Look back at Boston’s historic jazz scene at the Museum of African American History
The Museum of African American History’s new exhibit, “Jazz Scene in Boston: Telling the Local Story,” is a look back in time at the city’s jazz history from the 1940s to the 1980s. Presented in an exhibit designed to evoke the jazz clubs of yore, the museum has collected dozens of photographs, handbills, and posters from the era to tell its story. Beyond the new exhibit, the museum, which was named one of 15 unmissable Black history museums across America, also features the African Meeting House, the oldest Black church building in the nation; and the adjacent Abiel Smith School, the oldest building in the country created for the education of Black children. The museum is open weekdays from 10 a.m. to 4 p.m., and guests must reserve timed tickets 24 hours in advance online.


Order discounted hot dogs at Sullivan’s Castle Island
You know it’s the (unofficial) start of spring when Sullivan’s Castle Island in Southie opens for the season. The Pleasure Bay landmark makes its 2021 debut on Saturday, offering 50 percent off hot dogs for its first week back in business. If hot dogs aren’t your thing, there’s plenty to choose from on the menu: lobster rolls, onion rings, fried fish, and swirls of soft serve. Bring a mask, pay attention to social distancing measures, and line up for a Boston spring rite of passage.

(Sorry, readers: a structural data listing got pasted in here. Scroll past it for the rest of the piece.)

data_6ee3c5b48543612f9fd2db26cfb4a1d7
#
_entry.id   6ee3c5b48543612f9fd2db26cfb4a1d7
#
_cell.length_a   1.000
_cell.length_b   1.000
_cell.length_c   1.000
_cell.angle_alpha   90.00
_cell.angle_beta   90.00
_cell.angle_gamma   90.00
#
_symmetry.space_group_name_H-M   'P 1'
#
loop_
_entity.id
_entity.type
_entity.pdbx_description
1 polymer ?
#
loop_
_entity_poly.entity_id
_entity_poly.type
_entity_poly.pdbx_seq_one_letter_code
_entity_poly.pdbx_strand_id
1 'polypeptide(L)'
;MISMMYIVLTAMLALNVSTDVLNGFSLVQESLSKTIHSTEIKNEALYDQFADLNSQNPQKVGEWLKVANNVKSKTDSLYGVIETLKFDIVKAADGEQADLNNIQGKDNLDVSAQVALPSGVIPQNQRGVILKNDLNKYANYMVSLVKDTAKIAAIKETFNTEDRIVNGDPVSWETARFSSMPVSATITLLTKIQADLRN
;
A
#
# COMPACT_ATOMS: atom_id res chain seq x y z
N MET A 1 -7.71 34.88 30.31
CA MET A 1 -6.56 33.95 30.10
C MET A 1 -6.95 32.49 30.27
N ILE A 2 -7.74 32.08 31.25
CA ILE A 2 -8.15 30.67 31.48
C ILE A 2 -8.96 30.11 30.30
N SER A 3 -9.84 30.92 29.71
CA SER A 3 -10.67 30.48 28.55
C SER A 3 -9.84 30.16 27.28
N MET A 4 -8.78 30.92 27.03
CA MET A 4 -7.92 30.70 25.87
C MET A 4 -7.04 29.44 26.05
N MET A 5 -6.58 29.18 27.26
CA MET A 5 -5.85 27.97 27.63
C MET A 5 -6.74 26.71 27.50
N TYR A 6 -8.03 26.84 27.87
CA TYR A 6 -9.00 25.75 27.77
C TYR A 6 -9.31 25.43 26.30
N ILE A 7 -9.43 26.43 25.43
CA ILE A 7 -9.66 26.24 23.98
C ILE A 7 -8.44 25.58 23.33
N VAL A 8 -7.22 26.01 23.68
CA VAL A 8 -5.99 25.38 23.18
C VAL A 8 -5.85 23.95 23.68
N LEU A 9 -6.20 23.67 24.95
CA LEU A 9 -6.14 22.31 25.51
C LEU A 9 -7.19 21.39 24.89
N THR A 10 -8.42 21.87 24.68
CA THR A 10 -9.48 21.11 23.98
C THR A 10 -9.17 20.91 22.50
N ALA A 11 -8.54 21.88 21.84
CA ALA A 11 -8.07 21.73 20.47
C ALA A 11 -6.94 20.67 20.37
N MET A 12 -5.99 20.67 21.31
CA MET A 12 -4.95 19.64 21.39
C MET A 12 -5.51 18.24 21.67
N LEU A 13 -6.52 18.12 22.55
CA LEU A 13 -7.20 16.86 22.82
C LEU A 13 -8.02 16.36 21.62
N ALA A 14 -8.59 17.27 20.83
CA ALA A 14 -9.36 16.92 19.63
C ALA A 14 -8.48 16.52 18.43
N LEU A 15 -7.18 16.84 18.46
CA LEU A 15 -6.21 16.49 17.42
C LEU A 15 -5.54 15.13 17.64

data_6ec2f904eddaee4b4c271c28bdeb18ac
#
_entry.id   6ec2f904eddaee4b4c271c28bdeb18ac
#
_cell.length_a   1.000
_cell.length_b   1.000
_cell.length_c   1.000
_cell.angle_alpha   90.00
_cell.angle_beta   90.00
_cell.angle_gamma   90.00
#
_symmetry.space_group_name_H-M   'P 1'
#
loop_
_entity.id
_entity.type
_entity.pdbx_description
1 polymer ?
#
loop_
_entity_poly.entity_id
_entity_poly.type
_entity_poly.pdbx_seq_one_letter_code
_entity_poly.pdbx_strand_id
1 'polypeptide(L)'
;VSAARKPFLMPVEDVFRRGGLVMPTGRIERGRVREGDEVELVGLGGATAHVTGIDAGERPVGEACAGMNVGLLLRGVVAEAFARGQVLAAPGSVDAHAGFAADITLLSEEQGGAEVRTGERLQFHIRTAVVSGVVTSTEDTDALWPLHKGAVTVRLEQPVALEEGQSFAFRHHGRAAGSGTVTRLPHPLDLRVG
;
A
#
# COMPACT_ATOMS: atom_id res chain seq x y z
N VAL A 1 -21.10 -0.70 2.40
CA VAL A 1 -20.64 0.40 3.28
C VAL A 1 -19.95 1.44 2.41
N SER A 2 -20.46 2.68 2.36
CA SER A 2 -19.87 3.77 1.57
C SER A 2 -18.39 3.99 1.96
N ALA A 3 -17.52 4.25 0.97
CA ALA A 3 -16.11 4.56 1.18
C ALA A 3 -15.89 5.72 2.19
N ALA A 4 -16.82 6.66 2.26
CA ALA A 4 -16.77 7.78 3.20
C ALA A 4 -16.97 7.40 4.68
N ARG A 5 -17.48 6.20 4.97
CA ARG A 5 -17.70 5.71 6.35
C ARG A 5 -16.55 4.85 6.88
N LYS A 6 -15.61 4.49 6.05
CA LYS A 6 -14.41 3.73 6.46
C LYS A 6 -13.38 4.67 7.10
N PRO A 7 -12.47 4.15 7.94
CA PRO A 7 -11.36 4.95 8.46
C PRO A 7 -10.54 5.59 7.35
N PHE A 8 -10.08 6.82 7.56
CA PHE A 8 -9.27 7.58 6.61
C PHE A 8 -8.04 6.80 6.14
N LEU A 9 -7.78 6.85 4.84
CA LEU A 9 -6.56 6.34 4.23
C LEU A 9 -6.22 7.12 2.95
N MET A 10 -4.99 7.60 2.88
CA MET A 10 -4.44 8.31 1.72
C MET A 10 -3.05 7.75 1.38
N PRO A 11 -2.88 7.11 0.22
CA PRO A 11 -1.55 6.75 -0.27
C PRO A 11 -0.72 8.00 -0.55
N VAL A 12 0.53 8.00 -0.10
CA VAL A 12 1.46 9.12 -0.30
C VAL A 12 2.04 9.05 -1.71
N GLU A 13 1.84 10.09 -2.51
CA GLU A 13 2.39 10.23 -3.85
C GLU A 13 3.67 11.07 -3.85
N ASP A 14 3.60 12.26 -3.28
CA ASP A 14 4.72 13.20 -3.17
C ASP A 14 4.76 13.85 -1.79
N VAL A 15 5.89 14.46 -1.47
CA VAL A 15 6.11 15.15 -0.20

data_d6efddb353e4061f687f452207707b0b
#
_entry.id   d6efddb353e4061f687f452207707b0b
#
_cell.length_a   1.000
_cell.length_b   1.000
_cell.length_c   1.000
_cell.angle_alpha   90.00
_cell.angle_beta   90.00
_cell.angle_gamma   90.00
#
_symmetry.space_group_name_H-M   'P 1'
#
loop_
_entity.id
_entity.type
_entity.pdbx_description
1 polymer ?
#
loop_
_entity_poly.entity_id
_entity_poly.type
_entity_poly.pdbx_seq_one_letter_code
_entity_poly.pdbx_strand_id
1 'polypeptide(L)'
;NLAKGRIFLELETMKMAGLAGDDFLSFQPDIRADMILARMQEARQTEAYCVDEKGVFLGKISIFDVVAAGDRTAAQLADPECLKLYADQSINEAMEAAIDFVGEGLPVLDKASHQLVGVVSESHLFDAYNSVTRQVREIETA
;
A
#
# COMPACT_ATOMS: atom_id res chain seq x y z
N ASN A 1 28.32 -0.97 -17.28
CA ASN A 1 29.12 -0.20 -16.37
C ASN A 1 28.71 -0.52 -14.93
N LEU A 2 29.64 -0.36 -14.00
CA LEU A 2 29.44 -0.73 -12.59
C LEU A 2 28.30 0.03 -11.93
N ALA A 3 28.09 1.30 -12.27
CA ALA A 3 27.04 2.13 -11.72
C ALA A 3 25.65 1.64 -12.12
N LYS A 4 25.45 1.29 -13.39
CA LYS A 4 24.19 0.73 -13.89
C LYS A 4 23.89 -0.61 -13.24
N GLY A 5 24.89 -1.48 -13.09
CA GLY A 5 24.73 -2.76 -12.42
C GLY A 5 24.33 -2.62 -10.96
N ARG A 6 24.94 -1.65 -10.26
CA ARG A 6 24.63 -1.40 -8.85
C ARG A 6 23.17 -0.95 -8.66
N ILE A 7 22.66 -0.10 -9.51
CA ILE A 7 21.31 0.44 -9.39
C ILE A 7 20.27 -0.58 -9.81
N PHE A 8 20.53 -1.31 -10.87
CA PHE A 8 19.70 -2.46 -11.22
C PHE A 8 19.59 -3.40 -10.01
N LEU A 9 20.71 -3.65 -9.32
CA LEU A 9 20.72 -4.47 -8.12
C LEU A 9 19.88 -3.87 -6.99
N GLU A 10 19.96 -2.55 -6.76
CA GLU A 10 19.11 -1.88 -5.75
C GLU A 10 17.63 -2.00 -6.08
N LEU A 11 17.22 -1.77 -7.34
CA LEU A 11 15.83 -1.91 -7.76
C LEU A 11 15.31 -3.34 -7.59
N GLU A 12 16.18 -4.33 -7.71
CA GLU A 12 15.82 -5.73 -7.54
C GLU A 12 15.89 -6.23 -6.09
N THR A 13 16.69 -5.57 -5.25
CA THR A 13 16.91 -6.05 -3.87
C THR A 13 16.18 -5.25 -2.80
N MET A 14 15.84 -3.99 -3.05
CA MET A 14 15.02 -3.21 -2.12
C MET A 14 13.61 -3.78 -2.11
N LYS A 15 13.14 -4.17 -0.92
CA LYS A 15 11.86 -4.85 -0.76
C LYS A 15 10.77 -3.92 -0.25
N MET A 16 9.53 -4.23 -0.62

Head to the Fenway for a cake and wine tasting
You don’t need to be celebrating a special occasion to take advantage of Big Heart Hospitality’s cake and wine tasting on Saturday. Stop by one of their Fenway restaurants, Fool’s Errand, from 3 p.m. to 6 p.m., where you’ll be greeted at the takeout window with a menu of cakes from pastry chef Dee Steffen Chinn: Chocolate-Chocolate, A Toast to Sprinkles, Dunk Dunk the Oreo, Coconut Delight, and Cake Me Out to the Ball Game. Wine pairings are available for one, three, or five slices of cake, with options that include PX Sherry, Brachetto D’Acqui, Malmsey Madeira, and more. All cakes and wines are packaged to go. 


Enjoy an illuminated evening walk through the Emerald Necklace
With the city finally breaking out of a weekslong freeze, now is a great time to get outside. If you’re out for an evening stroll, swing by the Emerald Necklace, where the sprawling chain of parks has been living up to its name by illuminating several of its bridges in a bright green light. You’ll be able to spot the glowing bridges in the Back Bay Fens, the Riverway, Olmsted Park, and Franklin Park every night from dusk until 9 p.m. For a full list of locations, check out the Emerald Necklace website.


Hear from Black leaders in Boston over a virtual brunch
Talk about a powerhouse trio. On Sunday, Douglass Williams (MIDA), TJ Douglas (The Urban Grape), and Segun Idowu (Black Economic Council of MA) will join forces for a virtual brunch” “Wine, Pasta, Brunch & Conversation: Being Black in Boston’s Hospitality Community.” Attendees will be able to enjoy a three-course brunch for two — short rib lasagna, zeppole, insalata mista, and a half bottle of wine — accompanied by a discussion on hospitality, community, and the importance of Black leadership in Boston. Tickets for the event are $90, and all proceeds from ticket sales will be donated to the Greater Boston Food Bank.